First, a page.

First things first, though. The additive traits system mentioned above, which allows ingredients to pass traits on to the result item requires Yanfly's ItemCore plugin to work. That feature will be entirely disabled if you are not using it. It requires independent items to work, and at present, there are no other plugins available for RMMZ that contain a comparable feature. In order to get this working, you need to import YEP_ItemCore into your RMMZ plugin manager, and then import my compatibility patch below it in the load order. My demo does not contain this file, as I do not have the rights to redistribute Yanfly's plugins.

As mentioned in the little blurb at the top, this crafting plugin is ingredient focused rather than recipe focused. Other plugins that tackle a crafting system rely on a menu in which you pick a recipe from a list, while this one allows the player to input random ingredients into the interface to experiment in finding working combinations of items.


The main crafting UI

As you can see above, this is the main crafting Scene. You have four slots, and can select items to put into each of them. You can also lock the third and fourth slots via plugin parameters, and toggle them via plugin commands. The various text strings on screen can all be customized as well, for each crafting category that exists. As we're looking at the cooking category right now, the Craft button is labeled 'Cook'. You can also see the crafting experience system on display here on the right side of the screen, which is also configurable, and can be turned off entirely if that's not what you're looking for.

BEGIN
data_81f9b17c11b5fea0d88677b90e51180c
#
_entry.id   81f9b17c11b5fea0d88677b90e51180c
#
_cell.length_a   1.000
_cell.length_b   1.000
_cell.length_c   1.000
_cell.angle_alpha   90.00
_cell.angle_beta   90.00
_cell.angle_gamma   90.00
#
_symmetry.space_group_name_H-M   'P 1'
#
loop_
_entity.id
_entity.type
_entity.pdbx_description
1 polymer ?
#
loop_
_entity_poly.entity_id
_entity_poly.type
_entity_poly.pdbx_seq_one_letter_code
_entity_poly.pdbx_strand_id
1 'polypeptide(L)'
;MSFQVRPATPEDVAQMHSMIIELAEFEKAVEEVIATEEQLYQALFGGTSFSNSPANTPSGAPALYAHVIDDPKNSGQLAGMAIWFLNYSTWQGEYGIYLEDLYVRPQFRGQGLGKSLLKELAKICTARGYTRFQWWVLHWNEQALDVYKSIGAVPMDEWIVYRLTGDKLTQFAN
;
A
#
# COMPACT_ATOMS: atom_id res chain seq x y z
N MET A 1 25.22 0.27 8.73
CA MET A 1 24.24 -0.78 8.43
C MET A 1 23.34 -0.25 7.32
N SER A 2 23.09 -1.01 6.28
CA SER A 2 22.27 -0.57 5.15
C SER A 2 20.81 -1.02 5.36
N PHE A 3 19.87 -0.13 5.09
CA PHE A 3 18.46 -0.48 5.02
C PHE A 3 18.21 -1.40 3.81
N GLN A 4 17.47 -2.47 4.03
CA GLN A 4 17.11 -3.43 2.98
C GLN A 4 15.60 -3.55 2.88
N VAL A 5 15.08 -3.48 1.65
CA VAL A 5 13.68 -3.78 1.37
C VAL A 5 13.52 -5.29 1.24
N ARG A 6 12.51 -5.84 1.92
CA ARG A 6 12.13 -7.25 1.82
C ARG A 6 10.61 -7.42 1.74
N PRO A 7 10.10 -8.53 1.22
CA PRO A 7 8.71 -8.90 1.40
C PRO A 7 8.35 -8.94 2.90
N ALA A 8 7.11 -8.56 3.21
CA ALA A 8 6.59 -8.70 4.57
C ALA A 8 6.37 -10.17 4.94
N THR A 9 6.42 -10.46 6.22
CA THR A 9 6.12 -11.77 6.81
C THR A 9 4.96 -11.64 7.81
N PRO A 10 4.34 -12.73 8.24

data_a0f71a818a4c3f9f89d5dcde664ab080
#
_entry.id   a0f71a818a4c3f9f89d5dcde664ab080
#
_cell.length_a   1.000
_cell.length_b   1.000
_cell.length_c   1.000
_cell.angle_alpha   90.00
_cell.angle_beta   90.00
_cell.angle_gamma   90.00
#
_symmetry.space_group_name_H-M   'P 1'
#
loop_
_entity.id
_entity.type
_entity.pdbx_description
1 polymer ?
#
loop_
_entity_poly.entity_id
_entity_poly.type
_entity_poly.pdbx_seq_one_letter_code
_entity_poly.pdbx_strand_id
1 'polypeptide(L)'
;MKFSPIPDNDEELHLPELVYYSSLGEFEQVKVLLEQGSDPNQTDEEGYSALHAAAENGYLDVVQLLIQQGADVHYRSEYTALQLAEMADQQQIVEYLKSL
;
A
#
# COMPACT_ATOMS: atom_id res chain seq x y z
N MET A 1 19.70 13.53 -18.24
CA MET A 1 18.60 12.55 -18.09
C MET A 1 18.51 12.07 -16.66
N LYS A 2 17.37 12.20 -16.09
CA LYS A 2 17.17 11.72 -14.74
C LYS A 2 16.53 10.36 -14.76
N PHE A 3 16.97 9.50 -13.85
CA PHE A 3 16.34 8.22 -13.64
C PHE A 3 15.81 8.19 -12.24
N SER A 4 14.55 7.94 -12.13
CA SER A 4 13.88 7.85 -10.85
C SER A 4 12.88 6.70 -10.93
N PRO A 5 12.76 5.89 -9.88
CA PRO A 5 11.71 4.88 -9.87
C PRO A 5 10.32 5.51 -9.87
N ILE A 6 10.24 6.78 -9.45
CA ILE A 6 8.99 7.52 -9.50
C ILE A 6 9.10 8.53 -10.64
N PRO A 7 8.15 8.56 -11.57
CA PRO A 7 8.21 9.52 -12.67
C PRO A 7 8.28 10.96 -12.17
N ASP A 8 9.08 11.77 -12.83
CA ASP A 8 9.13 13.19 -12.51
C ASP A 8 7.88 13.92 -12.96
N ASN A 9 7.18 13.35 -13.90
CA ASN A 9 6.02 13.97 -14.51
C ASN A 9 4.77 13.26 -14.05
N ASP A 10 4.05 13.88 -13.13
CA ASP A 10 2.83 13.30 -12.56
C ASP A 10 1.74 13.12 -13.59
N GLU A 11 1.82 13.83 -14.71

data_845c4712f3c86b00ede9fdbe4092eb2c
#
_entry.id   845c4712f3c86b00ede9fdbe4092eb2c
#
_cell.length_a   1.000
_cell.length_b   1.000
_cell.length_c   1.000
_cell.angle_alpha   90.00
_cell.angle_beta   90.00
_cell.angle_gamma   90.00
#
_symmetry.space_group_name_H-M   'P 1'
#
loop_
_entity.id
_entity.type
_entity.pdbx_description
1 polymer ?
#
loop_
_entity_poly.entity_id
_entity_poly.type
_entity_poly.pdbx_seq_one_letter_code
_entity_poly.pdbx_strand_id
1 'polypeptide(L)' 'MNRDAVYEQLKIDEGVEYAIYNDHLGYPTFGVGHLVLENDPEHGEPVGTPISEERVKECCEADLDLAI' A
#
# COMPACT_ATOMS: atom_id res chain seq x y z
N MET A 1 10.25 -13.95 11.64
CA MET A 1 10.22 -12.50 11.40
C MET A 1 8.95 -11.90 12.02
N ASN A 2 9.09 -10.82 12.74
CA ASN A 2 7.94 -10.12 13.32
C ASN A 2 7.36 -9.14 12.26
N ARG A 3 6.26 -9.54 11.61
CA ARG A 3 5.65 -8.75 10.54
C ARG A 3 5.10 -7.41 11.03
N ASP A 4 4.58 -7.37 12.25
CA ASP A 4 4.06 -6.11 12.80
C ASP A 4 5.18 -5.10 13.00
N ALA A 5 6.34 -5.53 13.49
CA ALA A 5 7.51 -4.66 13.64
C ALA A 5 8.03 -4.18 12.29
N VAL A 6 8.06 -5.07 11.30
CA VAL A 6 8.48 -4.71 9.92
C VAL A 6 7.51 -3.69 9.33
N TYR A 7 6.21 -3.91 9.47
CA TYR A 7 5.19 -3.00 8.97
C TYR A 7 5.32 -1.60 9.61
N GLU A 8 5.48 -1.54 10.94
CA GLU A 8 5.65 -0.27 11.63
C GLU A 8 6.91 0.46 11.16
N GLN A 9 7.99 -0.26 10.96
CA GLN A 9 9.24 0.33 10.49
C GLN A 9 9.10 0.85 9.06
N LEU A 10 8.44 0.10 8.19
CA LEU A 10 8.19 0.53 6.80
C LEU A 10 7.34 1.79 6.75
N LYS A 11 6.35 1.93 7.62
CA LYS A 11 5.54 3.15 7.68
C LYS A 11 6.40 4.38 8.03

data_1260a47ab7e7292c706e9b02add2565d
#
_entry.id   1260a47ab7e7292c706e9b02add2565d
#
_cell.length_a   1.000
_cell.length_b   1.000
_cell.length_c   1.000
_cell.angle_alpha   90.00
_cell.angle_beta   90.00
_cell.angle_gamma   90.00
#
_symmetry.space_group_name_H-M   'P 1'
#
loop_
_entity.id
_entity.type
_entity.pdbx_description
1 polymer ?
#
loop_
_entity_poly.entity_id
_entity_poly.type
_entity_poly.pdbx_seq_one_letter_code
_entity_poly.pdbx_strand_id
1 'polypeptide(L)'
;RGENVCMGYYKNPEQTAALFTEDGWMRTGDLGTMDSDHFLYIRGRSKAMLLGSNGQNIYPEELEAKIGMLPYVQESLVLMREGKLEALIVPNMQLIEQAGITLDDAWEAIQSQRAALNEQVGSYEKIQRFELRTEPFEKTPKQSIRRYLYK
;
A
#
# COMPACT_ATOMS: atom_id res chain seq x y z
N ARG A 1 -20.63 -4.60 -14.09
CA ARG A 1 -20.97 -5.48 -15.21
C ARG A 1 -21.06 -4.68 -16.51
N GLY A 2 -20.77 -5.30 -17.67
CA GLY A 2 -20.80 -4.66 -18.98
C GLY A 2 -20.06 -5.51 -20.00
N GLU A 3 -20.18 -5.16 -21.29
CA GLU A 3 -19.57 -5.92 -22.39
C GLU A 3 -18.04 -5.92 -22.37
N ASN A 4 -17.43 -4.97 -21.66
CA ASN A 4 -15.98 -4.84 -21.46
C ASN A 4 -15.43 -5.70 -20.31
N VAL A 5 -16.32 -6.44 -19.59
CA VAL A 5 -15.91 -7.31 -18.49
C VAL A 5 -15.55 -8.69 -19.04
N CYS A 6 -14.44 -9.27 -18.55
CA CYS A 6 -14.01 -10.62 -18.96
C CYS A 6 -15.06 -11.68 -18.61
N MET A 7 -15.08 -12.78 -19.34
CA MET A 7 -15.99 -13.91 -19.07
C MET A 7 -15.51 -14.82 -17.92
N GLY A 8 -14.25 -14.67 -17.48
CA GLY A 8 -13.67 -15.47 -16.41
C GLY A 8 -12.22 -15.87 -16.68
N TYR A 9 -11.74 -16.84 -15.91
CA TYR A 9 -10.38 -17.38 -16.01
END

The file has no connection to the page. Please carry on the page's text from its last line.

A salad

On these shot, we see the same scene again, but there are some ingredients put in already. On the right side, you can see our expected result item, the Salad, as well as the craft success rate of it. Both of these things can be hidden in the plugin parameters as well.


Crafting in progress

So we've chosen to cook this salad, with the ingredients we have in there. When the bar fills up, we'll be shown the result.


Success?

When crafting was completed, we see that we did not get the expected Salad, but a wilted one instead. This is what we call a soft failure, and it happened because the random number check for the success rate did not pass. In this case it was only a 15% chance to fail, so that's pretty unlucky. The result window is showing us our failed salad as if it were successful, though, which is a configurable parameter in the plugin. We also have a helpful window that lets the player know what items were lost in the creation attempt.


Another soft failure

Here's another failed attempt. This one was from blacksmithing. The amount of materials removed on a failed attempt is also configurable, and the window that shows the lost items can be disabled as well, if you don't want the player to get that information.


Let's make a Short Sword

With the short sword recipe unlocked, we can tell that these ingredients are going to make us a short sword. Keep in mind this information will only show when the recipe has been unlocked, though.


Crafting successful!

When the craft is complete, you can see that we gained some craft experience, and are given our Short Sword. Job well done.


Level up

With enough successful crafts, we go up a level. Increasing in level increases the success chance of crafting recipes. Recipes can be set as higher level to cause them to be harder to craft at lower levels, too. Once again, these features can all be turned off as well, if you don't want them. Also note that all of the strings on screen can be customized as well, on a per category basis.